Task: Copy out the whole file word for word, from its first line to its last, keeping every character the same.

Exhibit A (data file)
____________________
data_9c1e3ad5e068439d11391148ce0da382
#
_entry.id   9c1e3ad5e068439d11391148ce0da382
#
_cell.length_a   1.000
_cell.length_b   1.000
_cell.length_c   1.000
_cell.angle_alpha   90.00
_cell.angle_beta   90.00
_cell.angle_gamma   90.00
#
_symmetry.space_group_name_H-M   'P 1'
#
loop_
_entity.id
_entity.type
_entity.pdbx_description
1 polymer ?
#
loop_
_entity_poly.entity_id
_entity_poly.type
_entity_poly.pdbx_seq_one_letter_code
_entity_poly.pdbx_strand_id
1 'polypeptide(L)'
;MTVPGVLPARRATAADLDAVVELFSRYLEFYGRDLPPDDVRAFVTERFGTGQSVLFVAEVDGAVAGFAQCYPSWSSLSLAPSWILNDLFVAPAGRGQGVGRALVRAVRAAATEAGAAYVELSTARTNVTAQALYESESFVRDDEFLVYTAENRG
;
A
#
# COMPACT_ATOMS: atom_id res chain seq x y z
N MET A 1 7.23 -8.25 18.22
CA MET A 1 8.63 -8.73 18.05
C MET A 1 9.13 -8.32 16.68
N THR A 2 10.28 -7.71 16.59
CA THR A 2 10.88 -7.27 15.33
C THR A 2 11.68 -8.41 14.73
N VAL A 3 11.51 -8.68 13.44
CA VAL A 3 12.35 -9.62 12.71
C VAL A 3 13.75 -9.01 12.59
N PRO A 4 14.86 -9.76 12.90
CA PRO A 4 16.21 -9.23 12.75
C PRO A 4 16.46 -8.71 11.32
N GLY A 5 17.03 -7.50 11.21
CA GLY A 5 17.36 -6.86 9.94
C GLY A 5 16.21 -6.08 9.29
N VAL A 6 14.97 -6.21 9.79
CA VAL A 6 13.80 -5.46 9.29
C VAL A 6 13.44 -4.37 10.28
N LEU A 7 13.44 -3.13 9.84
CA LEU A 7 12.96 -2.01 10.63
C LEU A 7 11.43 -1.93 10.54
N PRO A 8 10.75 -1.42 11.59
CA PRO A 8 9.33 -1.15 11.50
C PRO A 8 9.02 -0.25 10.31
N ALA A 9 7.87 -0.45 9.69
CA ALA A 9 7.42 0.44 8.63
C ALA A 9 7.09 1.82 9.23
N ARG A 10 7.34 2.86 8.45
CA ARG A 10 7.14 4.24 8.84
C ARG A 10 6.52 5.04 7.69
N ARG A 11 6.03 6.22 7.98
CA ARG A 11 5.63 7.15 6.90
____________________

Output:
data_9c1e3ad5e068439d11391148ce0da382
#
_entry.id   9c1e3ad5e068439d11391148ce0da382
#
_cell.length_a   1.000
_cell.length_b   1.000
_cell.length_c   1.000
_cell.angle_alpha   90.00
_cell.angle_beta   90.00
_cell.angle_gamma   90.00
#
_symmetry.space_group_name_H-M   'P 1'
#
loop_
_entity.id
_entity.type
_entity.pdbx_description
1 polymer ?
#
loop_
_entity_poly.entity_id
_entity_poly.type
_entity_poly.pdbx_seq_one_letter_code
_entity_poly.pdbx_strand_id
1 'polypeptide(L)'
;MTVPGVLPARRATAADLDAVVELFSRYLEFYGRDLPPDDVRAFVTERFGTGQSVLFVAEVDGAVAGFAQCYPSWSSLSLAPSWILNDLFVAPAGRGQGVGRALVRAVRAAATEAGAAYVELSTARTNVTAQALYESESFVRDDEFLVYTAENRG
;
A
#
# COMPACT_ATOMS: atom_id res chain seq x y z
N MET A 1 7.23 -8.25 18.22
CA MET A 1 8.63 -8.73 18.05
C MET A 1 9.13 -8.32 16.68
N THR A 2 10.28 -7.71 16.59
CA THR A 2 10.88 -7.27 15.33
C THR A 2 11.68 -8.41 14.73
N VAL A 3 11.51 -8.68 13.44
CA VAL A 3 12.35 -9.62 12.71
C VAL A 3 13.75 -9.01 12.59
N PRO A 4 14.86 -9.76 12.90
CA PRO A 4 16.21 -9.23 12.75
C PRO A 4 16.46 -8.71 11.32
N GLY A 5 17.03 -7.50 11.21
CA GLY A 5 17.36 -6.86 9.94
C GLY A 5 16.21 -6.08 9.29
N VAL A 6 14.97 -6.21 9.79
CA VAL A 6 13.80 -5.46 9.29
C VAL A 6 13.44 -4.37 10.28
N LEU A 7 13.44 -3.13 9.84
CA LEU A 7 12.96 -2.01 10.63
C LEU A 7 11.43 -1.93 10.54
N PRO A 8 10.75 -1.42 11.59
CA PRO A 8 9.33 -1.15 11.50
C PRO A 8 9.02 -0.25 10.31
N ALA A 9 7.87 -0.45 9.69
CA ALA A 9 7.42 0.44 8.63
C ALA A 9 7.09 1.82 9.23
N ARG A 10 7.34 2.86 8.45
CA ARG A 10 7.14 4.24 8.84
C ARG A 10 6.52 5.04 7.69
N ARG A 11 6.03 6.22 7.98
CA ARG A 11 5.63 7.15 6.90